Sundance 2021: Filmed through Zoom and phone calls, ‘These Days’ explores isolation of pandemic
(Courtesy of Sundance)
By Paige Hua
Feb. 3, 2021 3:57 p.m.
“These Days” everyone needs some humor and catharsis.
Filmed in May, writer-director Adam Brooks’ episodic short premiered Thursday at the Sundance Film Festival. The story is set during the height of quarantine and focuses on Mae (Marianne Rendón), who is struggling with isolation while trying to foster a relationship with Will (William Jackson Harper) via a dating app. Filmed through Zooms and phone calls, executive producer Thelonious Brooks said the short came together by finding ways to push everyday objects and tools to the limit, allowing the narrative to shine.
“This was a story about connections and about intimacy,” Thelonious said. “We wanted to look at very basic, simple objects like iPhones and things that happen in your life every day … (to allow) the actors working together to feel like it’s happening when we’re not together.”
Sending cast members tripods and rigs to abide by social distancing rules, the film set at the beginning of the pandemic was also conceived in its early months as a response to the moment, Adam said. And from the onset, he said he knew Rendón’s character, Mae, would be at the center of a story that he hoped would be emotional and humorous all at once.
A key moment in which such comedy shines is when Rendón’s character improvises a hand dance performance during her virtual date with Will – a scene that wasn’t nearly as improvised as it seemed, Rendón said. When Adam initially proposed the idea of a dance inspired by a Charlie Chaplin bit from “The Gold Rush,” Rendón said it kicked off a collaboration between her and a fellow choreographer friend to build a routine that was both playful and provocative. But the best part of the process, Adam said, was the fact that they didn’t let Harper see it beforehand.
“One of the great things that happened was that we didn’t let Will see it, … so the very first take … actually went incredibly well,” Adam said. “What was so priceless was his reactions were his real reactions to seeing it for the first time, and we use so much of that, as he was so charmed by what he was seeing.”
While the quality of the acting was not altered by distance, Adam said his directing struggles rested in creating a three-dimensional space. The challenge was finding a way to tell a story that wasn’t solely seen through the flatness of video chats, he said. The team learned through trial and error with the technology, ultimately finding success as the crew often used multiple channels of communication while the actors both set up and acted in the shots, he added.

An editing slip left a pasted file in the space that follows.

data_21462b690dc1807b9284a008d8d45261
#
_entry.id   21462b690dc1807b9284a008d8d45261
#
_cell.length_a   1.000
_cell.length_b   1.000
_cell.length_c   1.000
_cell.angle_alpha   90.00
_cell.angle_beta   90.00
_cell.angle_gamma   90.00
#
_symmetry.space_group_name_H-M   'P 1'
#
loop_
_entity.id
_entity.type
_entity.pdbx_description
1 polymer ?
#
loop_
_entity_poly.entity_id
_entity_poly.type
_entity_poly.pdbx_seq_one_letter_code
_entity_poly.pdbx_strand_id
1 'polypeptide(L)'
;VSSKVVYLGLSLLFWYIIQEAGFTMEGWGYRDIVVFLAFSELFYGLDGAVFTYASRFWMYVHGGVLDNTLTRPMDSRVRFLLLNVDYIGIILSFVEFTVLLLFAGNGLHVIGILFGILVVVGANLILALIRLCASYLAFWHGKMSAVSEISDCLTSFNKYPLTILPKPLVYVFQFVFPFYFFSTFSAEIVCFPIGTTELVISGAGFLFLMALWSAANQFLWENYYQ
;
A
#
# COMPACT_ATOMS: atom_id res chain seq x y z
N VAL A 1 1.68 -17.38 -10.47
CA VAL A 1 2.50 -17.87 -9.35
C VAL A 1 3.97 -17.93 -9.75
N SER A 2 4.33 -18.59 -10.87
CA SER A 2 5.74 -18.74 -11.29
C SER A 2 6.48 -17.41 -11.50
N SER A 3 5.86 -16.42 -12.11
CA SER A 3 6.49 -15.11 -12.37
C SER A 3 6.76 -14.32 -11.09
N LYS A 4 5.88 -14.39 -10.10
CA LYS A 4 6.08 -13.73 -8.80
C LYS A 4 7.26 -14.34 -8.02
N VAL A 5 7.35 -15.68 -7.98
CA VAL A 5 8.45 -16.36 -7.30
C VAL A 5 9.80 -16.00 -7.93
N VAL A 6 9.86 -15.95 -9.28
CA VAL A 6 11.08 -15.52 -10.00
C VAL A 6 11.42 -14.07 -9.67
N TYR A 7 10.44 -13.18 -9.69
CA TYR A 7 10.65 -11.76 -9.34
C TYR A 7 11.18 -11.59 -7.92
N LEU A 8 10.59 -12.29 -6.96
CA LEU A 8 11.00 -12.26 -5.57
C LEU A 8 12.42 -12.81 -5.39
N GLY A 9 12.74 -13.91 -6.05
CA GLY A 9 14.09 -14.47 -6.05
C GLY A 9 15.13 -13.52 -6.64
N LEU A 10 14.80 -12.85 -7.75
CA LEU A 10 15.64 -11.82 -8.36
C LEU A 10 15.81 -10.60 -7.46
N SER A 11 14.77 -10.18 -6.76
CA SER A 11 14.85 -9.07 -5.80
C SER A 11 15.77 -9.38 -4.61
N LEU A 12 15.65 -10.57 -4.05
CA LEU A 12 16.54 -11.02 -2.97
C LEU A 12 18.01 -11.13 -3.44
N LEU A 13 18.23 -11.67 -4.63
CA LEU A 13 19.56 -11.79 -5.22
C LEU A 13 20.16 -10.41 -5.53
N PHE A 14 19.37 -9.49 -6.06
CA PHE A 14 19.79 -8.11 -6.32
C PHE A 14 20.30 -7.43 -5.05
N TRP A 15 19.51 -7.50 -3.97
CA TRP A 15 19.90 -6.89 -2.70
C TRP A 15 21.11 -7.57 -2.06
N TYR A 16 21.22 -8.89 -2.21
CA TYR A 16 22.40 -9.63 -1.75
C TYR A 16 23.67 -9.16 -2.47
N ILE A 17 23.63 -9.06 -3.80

The difficulty in creating a film miles apart was lessened by the small size of the cast and crew. It ended up being a group of seven or eight people, Adam said, resulting in an intimate family. Thelonious said the limitations of the pandemic also saved him from the usual headaches that come with a large set like financial overtimes on locations and crew members.
“It became about the work, and about (capturing) the story … more than it became about the … encumbering nuts and bolts that plague more conventional production,” Thelonious said.
As for the possible future of the series, unconventional production will be paired with relevant storylines as well. With each episode, Rendón said the project will likely explore another month of the pandemic. Mae will have to navigate the Black Lives Matter movement as a white woman dating a Black man, or later even struggle through the election season.
Rendón added that some of these issues they hope to discuss also hit at the very heart of the creative community. In portraying a dancer, she said this period of time has shed light on how important the arts are and whether they will survive as the pandemic continues. Viewers will see Mae navigate her new reality as she finds avenues to reach others when faced with no physical audience.
With the ability and desire to look at the human elements, Thelonious said they aim to fight against the idea that the project is a COVID-19 show. Instead, he said “These Days” is a story set in the real world, intending to generate respectful conversations about what society has gone through in the past year. For him, the project provides a channel for discussion.
“A lot of the TV shows … right now are about escapism, but the truth is that these kinds of things that examine what we’re going through allow us to relate to what others are doing,” Thelonious said. “(“These Days”) is a vehicle to talk about the … unprecedented things that are facing us, the way we communicate with each other, relate to each other, talk to each other.”